30%-50% of initial RPA project fail.
Much is made in the press regarding the number of failed RPA Implementations, yet every day new articles appear to educate you on how to deliver a new successful x-Step approach to implementation, with so many "guaranteed roadmaps to success" out there, you imagine it would be impossible to go wrong! But that is clearly not the case.
Information on failures are not just hearsay, they are supported by a number of reputable sources such as EY's 2017 report "get ready for robots" which cited between 30% - 50% of initial RPA projects fail. HfS has cited a similar experience. Wherever you source your data, it's impossible to ignore that many organisations struggle when it comes to first implementing RPA despite the plethora of information freely available.
But are all failures a bad thing?
There are over 30 RPA vendors in the market right now and while I cannot profess to familiarity with them all, I am familiar with a wide range of vendor solutions and my main observation is this... under the surface each of these solutions are very different, providing different capabilities and different strengths and weaknesses.
As a consultant in this space, the first step in accelerating an automation journey is matching up the company needs with the vendor capabilities. This matching process generally provides priority order of fit which identifies the top 2 or 3 solutions that best fit the company needs.
A pilot stage follows to fine-tune your understanding, validate any assumptions, develop skills and begin to understand what is really possible.
However, many initial RPA projects do not follow this approach, skipping over the matching process and jumping right in with the first person - or loudest salesman - and run with that. You may be surprised to hear that I don't have a problem with this philosophy, giving RPA a try quickly is a good thing, so long as you are prepared to fail. Pause! And this is where things actually go wrong, while most people have probably heard the term fast-fail few really understand what it means, which leads me to my hypothesis!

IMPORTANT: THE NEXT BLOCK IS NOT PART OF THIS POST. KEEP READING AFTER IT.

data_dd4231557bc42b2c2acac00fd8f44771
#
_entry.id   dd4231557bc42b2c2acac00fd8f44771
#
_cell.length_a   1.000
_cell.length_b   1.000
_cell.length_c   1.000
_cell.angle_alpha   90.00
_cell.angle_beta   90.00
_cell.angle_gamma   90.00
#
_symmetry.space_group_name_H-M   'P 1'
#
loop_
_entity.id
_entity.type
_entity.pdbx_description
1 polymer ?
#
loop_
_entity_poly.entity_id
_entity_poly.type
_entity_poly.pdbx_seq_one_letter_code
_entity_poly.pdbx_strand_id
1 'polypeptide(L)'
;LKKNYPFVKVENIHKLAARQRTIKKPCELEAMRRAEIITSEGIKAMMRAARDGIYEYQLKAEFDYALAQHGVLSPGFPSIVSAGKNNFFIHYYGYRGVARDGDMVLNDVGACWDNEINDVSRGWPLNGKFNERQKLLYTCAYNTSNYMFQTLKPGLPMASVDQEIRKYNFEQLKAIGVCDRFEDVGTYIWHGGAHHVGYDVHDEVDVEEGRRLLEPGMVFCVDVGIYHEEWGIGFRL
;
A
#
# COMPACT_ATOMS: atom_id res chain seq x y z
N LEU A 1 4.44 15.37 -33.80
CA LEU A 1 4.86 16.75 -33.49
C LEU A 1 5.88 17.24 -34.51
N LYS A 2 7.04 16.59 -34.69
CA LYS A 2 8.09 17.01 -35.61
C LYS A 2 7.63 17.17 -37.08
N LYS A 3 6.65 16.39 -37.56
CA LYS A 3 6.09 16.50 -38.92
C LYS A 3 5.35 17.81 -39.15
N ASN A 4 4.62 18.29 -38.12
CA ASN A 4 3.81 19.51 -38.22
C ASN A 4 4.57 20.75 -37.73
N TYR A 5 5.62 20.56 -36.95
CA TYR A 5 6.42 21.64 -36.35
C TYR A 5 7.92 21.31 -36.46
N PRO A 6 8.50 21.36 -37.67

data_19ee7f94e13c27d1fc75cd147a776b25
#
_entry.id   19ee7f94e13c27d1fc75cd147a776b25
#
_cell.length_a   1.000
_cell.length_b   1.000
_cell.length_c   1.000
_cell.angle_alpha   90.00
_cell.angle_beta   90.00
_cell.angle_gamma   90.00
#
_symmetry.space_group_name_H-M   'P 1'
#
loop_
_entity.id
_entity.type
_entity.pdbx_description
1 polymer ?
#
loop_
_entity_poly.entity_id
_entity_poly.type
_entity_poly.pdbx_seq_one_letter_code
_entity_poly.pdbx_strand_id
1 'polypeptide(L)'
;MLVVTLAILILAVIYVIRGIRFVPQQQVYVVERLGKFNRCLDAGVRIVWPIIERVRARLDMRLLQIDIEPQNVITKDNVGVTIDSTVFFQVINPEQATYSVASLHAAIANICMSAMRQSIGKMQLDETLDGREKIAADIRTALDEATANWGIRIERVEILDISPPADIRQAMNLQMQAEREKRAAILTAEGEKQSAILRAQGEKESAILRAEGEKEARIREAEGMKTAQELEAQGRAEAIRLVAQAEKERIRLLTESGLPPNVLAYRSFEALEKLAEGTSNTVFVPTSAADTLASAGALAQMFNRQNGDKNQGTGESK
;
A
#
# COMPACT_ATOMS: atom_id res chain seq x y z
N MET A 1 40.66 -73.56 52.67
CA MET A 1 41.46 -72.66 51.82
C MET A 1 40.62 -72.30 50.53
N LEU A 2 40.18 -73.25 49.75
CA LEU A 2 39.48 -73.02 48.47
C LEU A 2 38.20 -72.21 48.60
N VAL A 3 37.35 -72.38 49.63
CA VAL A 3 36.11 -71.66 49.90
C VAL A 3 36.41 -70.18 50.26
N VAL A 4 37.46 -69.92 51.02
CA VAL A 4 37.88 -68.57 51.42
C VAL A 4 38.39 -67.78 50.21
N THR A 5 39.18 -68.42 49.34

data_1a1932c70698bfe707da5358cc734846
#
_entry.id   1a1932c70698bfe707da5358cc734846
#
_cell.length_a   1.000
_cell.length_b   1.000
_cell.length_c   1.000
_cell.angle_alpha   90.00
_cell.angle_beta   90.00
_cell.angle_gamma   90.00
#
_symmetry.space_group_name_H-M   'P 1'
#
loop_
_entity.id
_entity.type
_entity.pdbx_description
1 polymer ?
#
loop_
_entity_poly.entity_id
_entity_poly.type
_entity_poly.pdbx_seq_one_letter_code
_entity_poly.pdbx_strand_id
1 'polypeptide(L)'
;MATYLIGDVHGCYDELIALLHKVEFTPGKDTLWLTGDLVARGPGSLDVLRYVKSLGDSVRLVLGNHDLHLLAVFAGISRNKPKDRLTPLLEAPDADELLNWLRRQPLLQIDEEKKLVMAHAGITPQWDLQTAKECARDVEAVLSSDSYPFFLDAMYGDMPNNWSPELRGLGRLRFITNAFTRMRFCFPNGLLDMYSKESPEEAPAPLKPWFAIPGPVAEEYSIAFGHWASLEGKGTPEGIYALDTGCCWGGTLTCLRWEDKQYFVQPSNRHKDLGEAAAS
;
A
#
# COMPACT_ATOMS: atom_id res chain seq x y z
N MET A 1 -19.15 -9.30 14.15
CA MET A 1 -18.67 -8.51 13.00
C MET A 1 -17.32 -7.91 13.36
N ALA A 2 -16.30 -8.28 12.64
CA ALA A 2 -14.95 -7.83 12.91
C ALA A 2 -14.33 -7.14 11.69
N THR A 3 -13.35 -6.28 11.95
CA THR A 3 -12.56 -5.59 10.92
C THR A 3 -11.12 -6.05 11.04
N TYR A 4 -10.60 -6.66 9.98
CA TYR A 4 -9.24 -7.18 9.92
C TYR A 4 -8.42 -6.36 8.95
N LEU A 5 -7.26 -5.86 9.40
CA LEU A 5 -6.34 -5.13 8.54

Is it an RPA Failure or a Successful Proof an alternative is needed?
I believe that some of the so-called RPA failures could be reclassified as a pilot that has successfully proven that the RPA software being used was not a good fit for the business needs! This is an unfortunate, but still positive, outcome for a pilot that is testing for business fit.
There are plenty of reputable vendors out there with capabilities to fit every size, shape and budget and capable of meeting every business need. Spending the time up front to find the right fit is the first step on your journey to a successful RPA implementation.
I also accept there are alternative approaches, jumping in feet first to pilot a solution in order to evaluate fit is not an unreasonable approach. I'm just sitting in the camp that believes that it should not be called a failure if it proves to be the wrong solution for business needs. It is the first lesson learned on the journey of selection and it's time to re-evaluate the approach or move on to evaluate the next solution on your list.
The most likely gap in this scenario is not educating stakeholders in the approach being taken so RPA generally is perceived as the failure. The challenge of engagement and culture is one of the greatest hurdles to overcome and requires time and effort up front to ensure everyone understands the approach being applied. How many of the 30%-50% of RPA failures are actually failures of communication?
The take away
As a vendor agnostic consultant in this space we can provide an assessment of business needs in order to prioritise RPA vendor choices and help with stakeholder engagement and cultural adoption challenges. RPA isn't easy, but it doesn't have to be this hard either.